The Cuauhtemina may be a semi-comical piece of skill but it made its creator famous, even appearing in the FIFA video game series.
Mexico certainly made an impression on the 1998 World Cup.
In their spectacular Aztec-design strips, El Tri pulled off three dramatic comebacks in the group stage, while Luis Hernandez scored four times before the curse of ‘El quinto partido’ kicked in.
However, by that stage, Cuauhtemoc Blanco had left an indelible mark on the tournament – with an outrageous, audacious and semi-comical ‘trick’ that became his trademark.
Having been drafted into the squad following Mexico’s disappointing round-of-16 exit at USA 94, the then-25-year-old Blanco was a little-known name on the global stage, having just returned to Club America from a loan spell with Necaxa.
However, he made himself famous in El Tri’s opening game at France 98, introducing the tournament to the ‘Cuauhtemina’ – or the ‘Blanco Bounce’ as it became known in certain parts of the English-speaking world.
You may not know it by either name, but you are almost certain to have attempted or fallen victim to this ridiculous manoeuvre on the playground or in the park if you have ever so much as kicked a football.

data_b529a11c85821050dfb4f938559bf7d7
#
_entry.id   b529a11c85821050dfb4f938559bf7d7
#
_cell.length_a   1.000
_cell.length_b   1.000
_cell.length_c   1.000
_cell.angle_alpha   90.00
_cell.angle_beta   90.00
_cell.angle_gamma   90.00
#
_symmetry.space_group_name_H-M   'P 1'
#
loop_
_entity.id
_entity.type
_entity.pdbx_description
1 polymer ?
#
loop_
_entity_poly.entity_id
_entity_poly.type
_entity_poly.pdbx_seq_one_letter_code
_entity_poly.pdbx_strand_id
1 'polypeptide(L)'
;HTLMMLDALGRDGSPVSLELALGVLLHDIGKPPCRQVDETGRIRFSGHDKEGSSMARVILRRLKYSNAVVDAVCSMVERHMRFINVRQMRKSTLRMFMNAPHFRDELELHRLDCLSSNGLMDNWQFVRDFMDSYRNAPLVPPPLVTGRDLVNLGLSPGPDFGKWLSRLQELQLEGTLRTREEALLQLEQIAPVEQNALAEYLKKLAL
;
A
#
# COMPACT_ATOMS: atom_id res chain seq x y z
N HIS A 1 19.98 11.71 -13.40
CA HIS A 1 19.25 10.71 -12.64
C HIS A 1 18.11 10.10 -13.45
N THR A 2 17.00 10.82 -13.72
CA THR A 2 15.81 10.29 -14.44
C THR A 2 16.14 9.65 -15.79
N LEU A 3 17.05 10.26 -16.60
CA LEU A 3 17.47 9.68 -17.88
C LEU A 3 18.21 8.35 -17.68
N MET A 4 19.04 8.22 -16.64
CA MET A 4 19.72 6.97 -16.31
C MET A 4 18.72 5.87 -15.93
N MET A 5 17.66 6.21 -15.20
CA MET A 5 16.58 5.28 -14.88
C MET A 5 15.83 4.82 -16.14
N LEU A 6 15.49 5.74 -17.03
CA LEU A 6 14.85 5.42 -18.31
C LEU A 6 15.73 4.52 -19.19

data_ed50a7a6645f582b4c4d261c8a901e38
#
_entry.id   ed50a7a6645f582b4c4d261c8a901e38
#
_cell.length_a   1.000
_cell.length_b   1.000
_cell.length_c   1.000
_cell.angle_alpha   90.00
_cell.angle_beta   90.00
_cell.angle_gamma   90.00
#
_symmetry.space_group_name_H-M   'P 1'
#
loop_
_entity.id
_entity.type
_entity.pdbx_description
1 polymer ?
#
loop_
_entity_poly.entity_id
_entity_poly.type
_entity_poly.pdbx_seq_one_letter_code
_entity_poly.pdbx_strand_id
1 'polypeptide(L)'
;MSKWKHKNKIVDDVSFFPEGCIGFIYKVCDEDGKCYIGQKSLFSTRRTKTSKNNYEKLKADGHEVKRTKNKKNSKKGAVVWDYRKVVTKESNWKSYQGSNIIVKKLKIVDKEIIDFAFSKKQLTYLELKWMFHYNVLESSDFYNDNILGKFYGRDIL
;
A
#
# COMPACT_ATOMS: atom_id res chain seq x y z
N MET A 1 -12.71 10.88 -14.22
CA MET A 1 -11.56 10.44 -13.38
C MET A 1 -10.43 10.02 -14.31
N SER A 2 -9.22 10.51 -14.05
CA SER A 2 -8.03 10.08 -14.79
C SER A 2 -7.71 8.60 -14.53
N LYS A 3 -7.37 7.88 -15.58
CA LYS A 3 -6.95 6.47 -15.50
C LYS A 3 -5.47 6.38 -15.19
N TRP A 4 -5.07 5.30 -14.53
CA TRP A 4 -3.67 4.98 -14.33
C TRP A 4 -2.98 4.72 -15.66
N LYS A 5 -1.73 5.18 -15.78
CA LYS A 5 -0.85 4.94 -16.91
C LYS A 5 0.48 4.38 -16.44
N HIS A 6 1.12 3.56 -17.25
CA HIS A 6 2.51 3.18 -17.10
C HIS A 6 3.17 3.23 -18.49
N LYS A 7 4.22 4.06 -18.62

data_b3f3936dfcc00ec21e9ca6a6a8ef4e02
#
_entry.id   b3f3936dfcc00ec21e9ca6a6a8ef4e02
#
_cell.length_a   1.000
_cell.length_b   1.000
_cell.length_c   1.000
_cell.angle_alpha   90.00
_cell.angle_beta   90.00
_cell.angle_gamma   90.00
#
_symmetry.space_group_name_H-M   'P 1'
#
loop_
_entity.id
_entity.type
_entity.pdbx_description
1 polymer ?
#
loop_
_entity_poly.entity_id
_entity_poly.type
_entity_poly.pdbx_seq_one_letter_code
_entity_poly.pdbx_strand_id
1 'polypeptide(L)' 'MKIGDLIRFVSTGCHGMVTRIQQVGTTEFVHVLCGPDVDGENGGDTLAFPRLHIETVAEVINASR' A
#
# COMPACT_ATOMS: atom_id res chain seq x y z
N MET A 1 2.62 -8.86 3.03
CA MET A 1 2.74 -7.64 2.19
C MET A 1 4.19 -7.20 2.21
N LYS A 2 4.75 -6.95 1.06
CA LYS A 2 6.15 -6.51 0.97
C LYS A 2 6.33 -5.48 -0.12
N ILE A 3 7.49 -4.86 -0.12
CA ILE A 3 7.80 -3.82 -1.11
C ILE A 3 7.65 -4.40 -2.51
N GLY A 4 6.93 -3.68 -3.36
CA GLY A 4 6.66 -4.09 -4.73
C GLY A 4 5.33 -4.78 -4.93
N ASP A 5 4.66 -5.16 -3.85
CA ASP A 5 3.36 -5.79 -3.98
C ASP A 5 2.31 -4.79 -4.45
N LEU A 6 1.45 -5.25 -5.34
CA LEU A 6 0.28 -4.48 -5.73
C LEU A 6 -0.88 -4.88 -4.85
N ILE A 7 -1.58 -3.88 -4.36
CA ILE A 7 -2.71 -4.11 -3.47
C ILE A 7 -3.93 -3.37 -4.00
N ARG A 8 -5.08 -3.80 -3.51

To set the scene, Mexico had levelled against South Korea early in the second half at Lyon’s old Stade Gerland following an early red card for goalscorer Ha Seok-Ju – who was dismissed literally one minute after sticking a free-kick into the back of Jorge Campos’ net.
El Tri were growing in confidence and smelled blood, epitomised by Blanco throwing out his Cuauhtemina not once, but twice.
With two defenders converging on him on the left flank, he waited until they were close enough before trapping the ball between his ankles and leaping between his bemused opponents and into space.
The name Cuauhtemoc translates as ‘descending eagle’, which is apt when you see footage of Blanco touching down, arms spread wide, prey (the ball) locked between his custom Mexican flag-design Reebok boots.